• 2. Think about market strategy
    • Replacing existing product? Expand sales or customer base?
    • Barriers to entering market
    • Major players
  • 3. Think about customers
    • Who are they and how can we best reach them
  • 4. Think about financing
pricing strategies
Pricing Strategies
  • 1. Investigate the product
  • 2. Choose a pricing strategy
    • Cost-based pricing
    • Price-based costing
    • Competitive analysis
  • 3. Supply and demand
growth strategies
Growth Strategies
  • 1. Ask feeler questions. Growth could mean focusing on a certain product, division, or company overall. Determine direction of questioning.
  • 2. Choose a growth strategy based on situation and explain why.
    • Increase distribution
    • Increase product line
    • Diversify
    • Etc.
starting a new business
Starting a new Business
  • 1. Investigate the market
  • 2. Worth investing in?
    • Management
    • Market & Strategic Plan
    • Distribution Channels
    • Products
    • Customers
    • Finance
competitive response
Competitive Response
  • 1. analyze competitors’ actions
  • 2. choose one of the following response actions:
    • Acquire the competitor
    • Merge with competitor
    • Copy competitor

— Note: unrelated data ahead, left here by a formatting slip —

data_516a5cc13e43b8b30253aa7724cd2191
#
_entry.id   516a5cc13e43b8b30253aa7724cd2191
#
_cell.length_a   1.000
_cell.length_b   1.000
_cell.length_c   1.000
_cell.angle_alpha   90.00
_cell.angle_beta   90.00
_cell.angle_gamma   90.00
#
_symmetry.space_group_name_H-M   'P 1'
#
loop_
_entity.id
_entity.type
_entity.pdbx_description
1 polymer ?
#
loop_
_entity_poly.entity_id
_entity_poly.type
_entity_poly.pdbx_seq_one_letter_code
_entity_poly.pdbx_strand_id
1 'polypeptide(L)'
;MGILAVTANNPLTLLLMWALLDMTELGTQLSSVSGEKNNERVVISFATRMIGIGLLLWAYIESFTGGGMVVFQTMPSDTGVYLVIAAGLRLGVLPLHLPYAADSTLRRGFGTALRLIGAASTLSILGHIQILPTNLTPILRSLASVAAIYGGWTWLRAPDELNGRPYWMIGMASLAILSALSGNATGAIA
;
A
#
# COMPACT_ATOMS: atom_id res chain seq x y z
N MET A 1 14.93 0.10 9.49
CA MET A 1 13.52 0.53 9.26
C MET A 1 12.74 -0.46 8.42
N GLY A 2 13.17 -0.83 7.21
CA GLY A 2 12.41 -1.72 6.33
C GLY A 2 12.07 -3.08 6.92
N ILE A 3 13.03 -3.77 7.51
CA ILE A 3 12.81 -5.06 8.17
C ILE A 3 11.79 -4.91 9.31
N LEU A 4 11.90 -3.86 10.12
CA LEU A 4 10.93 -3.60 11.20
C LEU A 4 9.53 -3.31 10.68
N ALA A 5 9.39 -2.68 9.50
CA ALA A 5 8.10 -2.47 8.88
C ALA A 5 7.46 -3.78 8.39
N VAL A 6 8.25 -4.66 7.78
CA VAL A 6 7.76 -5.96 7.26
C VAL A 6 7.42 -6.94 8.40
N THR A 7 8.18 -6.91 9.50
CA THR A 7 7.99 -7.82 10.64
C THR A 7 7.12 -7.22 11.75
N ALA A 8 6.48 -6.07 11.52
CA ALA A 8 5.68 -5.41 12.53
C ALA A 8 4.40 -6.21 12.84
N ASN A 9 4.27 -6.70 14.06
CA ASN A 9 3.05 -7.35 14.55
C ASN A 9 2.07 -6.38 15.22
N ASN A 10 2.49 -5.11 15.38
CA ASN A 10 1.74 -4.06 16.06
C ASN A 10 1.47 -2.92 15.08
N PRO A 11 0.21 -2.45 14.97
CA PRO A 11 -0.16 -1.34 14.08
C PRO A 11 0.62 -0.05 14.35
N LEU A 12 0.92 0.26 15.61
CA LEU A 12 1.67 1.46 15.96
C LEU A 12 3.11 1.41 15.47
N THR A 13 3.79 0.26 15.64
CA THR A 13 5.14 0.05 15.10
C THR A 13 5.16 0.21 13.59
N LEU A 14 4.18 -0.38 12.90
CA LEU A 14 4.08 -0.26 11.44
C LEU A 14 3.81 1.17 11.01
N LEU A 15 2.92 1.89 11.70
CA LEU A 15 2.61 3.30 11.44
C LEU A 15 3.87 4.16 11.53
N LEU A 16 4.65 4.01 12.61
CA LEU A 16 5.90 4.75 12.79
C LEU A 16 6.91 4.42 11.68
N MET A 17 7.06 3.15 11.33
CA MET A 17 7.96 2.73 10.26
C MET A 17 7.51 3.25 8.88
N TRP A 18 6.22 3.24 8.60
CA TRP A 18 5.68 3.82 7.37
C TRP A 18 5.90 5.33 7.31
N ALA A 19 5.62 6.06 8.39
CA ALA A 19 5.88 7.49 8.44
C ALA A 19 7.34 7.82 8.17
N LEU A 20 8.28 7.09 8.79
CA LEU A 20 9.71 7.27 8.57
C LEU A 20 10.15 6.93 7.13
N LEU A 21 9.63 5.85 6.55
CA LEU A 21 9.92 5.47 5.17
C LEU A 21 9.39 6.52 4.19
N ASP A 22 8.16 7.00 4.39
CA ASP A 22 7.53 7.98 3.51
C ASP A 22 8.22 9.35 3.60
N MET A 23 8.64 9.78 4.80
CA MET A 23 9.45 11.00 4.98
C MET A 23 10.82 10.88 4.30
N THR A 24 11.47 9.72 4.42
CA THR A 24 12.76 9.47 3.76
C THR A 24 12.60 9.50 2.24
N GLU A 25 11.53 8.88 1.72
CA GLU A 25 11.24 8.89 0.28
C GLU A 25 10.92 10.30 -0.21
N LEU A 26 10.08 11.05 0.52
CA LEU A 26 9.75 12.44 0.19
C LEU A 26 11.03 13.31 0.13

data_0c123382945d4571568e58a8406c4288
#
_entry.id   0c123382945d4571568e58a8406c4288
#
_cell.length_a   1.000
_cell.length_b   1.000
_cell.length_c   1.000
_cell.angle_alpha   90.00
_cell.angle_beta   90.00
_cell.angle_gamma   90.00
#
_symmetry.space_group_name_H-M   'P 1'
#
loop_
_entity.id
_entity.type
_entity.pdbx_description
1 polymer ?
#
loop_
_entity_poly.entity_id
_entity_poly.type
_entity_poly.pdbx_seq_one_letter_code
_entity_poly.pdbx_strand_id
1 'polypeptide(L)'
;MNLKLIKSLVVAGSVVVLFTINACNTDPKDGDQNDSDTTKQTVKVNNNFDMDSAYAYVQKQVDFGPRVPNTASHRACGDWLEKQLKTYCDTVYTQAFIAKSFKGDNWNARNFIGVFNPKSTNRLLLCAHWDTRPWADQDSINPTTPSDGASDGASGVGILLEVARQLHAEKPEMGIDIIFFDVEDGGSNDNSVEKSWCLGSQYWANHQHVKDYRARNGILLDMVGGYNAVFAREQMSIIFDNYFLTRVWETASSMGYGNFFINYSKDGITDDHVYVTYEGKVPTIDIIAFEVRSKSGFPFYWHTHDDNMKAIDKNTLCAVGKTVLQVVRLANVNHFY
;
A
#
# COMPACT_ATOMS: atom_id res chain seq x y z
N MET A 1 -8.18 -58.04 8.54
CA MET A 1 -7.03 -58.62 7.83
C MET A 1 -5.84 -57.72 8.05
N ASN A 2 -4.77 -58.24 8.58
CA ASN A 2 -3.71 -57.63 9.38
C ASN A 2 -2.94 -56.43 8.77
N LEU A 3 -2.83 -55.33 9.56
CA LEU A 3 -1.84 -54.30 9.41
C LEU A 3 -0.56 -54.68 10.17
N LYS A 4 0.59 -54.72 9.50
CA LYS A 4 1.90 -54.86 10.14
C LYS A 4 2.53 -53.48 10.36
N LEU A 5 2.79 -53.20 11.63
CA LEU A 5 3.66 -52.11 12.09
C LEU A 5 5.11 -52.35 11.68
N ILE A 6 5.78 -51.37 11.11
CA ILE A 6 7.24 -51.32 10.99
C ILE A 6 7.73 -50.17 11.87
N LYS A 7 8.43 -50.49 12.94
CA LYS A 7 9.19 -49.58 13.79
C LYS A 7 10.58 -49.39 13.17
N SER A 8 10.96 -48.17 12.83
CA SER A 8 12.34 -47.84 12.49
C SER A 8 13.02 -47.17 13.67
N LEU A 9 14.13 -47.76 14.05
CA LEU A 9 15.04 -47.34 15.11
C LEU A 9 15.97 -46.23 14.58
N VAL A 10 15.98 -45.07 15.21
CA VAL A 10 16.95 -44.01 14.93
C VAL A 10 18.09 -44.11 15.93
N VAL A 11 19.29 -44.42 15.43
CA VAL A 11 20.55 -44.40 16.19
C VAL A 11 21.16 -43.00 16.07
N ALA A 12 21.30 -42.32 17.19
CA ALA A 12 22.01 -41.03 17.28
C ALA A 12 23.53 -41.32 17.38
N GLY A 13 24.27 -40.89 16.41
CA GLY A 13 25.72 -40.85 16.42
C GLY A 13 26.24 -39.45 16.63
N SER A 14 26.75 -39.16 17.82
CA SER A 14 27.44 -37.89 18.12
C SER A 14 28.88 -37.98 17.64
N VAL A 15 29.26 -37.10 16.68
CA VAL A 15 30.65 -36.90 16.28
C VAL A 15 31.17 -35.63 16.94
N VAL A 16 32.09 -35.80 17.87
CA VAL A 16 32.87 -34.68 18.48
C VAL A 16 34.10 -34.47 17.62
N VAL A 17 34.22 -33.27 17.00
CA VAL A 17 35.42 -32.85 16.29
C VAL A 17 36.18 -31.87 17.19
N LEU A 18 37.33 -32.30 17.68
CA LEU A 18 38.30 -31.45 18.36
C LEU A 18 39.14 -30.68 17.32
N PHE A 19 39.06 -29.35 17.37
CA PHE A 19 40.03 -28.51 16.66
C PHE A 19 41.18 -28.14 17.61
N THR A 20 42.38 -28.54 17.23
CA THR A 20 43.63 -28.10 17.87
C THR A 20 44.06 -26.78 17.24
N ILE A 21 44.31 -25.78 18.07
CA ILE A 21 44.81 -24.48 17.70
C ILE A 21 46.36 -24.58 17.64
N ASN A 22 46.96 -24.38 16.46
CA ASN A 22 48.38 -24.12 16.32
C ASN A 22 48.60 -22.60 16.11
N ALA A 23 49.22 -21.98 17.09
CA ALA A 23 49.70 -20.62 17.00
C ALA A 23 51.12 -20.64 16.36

• Hire competitor’s management
    • Increase our own profile with P.R. campaign
increasing sales
Increasing Sales
  • 1. Increasing sales doesn’t always mean increasing profits. Find underlying reason to increase sales
  • Four ways to increase sales:
    • Increase volume
    • Increase amount of each sale
    • Increase prices
    • Create seasonal balance
reducing costs
Reducing Costs
  • Type A:
    • 1. ask for breakdown of costs
    • 2. investigate any abnormalities
    • 3. benchmark competitors
    • 4. determine any labor-saving technologies that help reduce costs
  • Type B:
    • Internal costs: union wages, suppliers, materials, economics of scale, etc.
    • External costs: economy, interest rates, etc.
increasing the bottom line profits
Increasing the bottom line: Profits
  • Profits=(Revenues x Costs)*Volume
  • Identify revenue streams
  • Examine your costs
  • Determine whether you want to pump up the volume
turnarounds
Turnarounds
  • 1. gather information
    • Why is it failing?
    • Industry analysis
    • Tell me about the company
  • 2. Choose appropriate action
    • Learn as much about the business as possible
    • Review services, products, and finances
    • Secure sufficient funding so your plan has a chance
    • Review talent and temperment of employees, get rid of deadwood
    • Determine goals (short and long term)
    • Business plan
    • Visit clients, suppliers, distributors and reassure them
    • Prioritize goals and get some small success.
caltech consulting club
Caltech Consulting Club
  • Practice cases offered to members of the Caltech community
  • http://consulting.caltech.edu/
  • For general announcements, join the mailing list